It revealed that in 2013, 53% of Europe’s FinTech (which, for the record, stands for financial technology) deals and 69% of its total tech funding took place in the UK and Ireland, with London leading the way.
Though London has some fundamental advantages over other European capitals indeed, it is beginning to face competition from other cities, particularly Berlin.
London: Investment, infrastructure, expertise
One of London’s key advantages is the proximity of its financial institutions to its startup scene around Old Street. While this might seem like an obvious point, it is a major contributing factor to what has happened in the sphere of FinTech in the UK. The city’s greater share of funding and deals is the result of the maturity of this particular space compared to the rest of Europe.
Access to readily available talent, a steady influx of money and a more seasoned VC scene has spurred a crucial head start for FinTech startups in London. It has also provided them with a more solid footing that they’ve undoubtedly taken advantage of.
I’m afraid to say that groups of former consultants operating in the FinTech VC space in Berlin and Paris are, on average, not at the same level as their London-based competitors.
London simply has more VCs who have operated in this market for longer or have significant experience in the wider financial services sector. In short, they ‘get’ the FinTech space.
Another major advantage for London is the predominance of the English language as well as its historical ties to the US.
However, as Accenture pointed out, the European FinTech scene is still dwarfed by that of New York and Silicon Valley.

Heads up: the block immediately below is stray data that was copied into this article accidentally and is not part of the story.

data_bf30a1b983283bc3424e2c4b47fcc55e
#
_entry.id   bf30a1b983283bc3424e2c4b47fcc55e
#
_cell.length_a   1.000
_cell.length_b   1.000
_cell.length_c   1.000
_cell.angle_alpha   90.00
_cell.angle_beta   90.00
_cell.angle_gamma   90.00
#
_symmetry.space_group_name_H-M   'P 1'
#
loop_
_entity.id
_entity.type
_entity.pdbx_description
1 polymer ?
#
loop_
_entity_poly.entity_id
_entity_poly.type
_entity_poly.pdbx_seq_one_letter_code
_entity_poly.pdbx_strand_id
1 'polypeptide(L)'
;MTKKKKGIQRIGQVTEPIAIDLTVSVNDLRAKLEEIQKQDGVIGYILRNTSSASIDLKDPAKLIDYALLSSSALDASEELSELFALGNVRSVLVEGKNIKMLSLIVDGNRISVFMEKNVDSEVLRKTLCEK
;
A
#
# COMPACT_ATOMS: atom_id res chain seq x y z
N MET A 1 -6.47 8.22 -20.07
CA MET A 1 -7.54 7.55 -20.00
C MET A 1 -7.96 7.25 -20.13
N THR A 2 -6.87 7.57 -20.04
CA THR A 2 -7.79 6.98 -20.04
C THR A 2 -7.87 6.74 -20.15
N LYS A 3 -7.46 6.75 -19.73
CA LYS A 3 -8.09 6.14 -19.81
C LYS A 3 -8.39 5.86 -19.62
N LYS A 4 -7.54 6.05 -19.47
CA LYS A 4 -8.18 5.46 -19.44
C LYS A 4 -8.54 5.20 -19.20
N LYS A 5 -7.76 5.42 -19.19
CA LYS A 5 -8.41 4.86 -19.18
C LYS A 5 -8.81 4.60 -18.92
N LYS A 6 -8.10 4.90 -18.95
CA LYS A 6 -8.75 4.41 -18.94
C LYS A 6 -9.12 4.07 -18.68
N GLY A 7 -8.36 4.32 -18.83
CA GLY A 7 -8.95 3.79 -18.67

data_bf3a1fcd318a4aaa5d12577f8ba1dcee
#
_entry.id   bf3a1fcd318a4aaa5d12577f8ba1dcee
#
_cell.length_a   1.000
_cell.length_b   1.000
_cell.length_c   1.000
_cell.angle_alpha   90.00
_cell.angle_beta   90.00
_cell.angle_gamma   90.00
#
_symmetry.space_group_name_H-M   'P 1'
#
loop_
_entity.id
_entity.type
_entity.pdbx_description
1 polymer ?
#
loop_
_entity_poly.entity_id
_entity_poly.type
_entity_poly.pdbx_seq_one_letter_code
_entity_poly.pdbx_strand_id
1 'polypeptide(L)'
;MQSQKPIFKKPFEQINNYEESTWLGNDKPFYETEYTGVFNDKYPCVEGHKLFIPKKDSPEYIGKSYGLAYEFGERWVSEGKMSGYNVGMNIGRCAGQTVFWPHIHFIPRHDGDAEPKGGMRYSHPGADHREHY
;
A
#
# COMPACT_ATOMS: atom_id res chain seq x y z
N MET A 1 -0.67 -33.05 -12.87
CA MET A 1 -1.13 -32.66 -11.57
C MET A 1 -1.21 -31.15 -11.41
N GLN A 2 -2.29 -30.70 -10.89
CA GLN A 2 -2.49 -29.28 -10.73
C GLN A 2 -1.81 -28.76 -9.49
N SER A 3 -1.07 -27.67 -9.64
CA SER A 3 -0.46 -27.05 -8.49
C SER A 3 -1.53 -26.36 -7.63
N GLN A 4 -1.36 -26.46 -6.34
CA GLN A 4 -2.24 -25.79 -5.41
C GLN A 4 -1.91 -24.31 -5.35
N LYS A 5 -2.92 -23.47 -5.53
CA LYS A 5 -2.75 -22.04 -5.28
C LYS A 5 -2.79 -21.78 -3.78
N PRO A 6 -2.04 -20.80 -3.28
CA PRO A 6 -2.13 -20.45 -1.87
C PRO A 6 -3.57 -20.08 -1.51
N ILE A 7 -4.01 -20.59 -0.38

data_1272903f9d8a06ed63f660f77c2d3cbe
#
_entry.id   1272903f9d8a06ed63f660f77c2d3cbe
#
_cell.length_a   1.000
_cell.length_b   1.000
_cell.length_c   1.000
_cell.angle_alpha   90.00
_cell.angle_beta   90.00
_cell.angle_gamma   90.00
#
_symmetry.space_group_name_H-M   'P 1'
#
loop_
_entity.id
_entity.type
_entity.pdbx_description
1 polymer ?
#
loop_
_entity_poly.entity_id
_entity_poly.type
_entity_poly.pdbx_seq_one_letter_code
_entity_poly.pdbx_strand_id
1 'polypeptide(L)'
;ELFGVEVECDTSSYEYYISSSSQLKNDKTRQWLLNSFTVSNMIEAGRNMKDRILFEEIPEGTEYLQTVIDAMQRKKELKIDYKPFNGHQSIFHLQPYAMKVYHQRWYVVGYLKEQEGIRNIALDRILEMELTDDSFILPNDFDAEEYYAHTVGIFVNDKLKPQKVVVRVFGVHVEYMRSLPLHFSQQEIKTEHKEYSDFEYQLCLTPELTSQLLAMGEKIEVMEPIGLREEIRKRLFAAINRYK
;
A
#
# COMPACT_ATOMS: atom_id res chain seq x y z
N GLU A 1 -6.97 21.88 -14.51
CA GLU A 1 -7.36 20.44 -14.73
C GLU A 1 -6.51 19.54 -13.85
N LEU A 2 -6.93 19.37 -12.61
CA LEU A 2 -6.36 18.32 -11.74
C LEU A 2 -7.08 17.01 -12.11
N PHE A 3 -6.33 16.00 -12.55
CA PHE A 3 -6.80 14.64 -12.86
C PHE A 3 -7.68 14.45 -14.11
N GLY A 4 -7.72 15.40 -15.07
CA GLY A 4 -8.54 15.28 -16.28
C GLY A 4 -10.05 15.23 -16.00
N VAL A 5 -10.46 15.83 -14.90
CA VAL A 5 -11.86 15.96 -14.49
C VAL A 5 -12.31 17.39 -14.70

Unsurprisingly, a lot of US-based talent – both VC and entrepreneurial – are drawn to London because they find it easier to make the switch, or operate in both markets, as compared to other cities in Europe. As FinTech companies often need to operate on a global basis from day one, this offers London-based startups another important edge.
Berlin is beginning to make its mark
With the overall boom in Berlin’s tech scene, the city is only now beginning to wake up to FinTech. The buzz in startup activity is encouraging entrepreneurs – who may not necessarily have tons of experience in the financial industry – to take a stab at launching a FinTech startup.
Contrary to popular belief, their lack of industry expertise isn’t necessarily a disadvantage, either. Many of these entrepreneurs think differently about the sector and often come armed with creative approaches to solving problems.
The difficulty of attracting FinTech talent is also being overcome. With English becoming more widely spoken in Berlin and the German economy remaining robust, more VCs and entrepreneurs from the US are considering Berlin as a destination for their business. It’s certainly still behind the flow of expertise in London, but there are signs that inroads are being made.
The FinTech landscape in the rest of Europe
The situation in Paris, Europe’s other major tech hub, is very different. The simple fact is that the FinTech scene in Paris cannot compete. It doesn’t even seem to be on the map when it comes to interesting FinTech businesses. The reason behind this is not entirely clear, however, regulatory issues coupled with an overall smaller financial industry could be severely restricting the sector.
Scandinavia – particularly Copenhagen and Stockholm – seem to be the dark horses in the European FinTech race. There are a number of interesting businesses operating in this space, such as Klarna.
It would also be remiss to ignore Eastern Europe. Historically, the area has had a lot of developers and many of them have gained significant experience building software for US and European banks.
But let’s get back to the two cities mentioned at the beginning. Though London’s preeminence in FinTech won’t be eroding anytime soon, Berlin is taking this space very seriously and is on its way to catching up. As its market matures, the German capital will naturally attract more experience and talent to help level the playing field with London.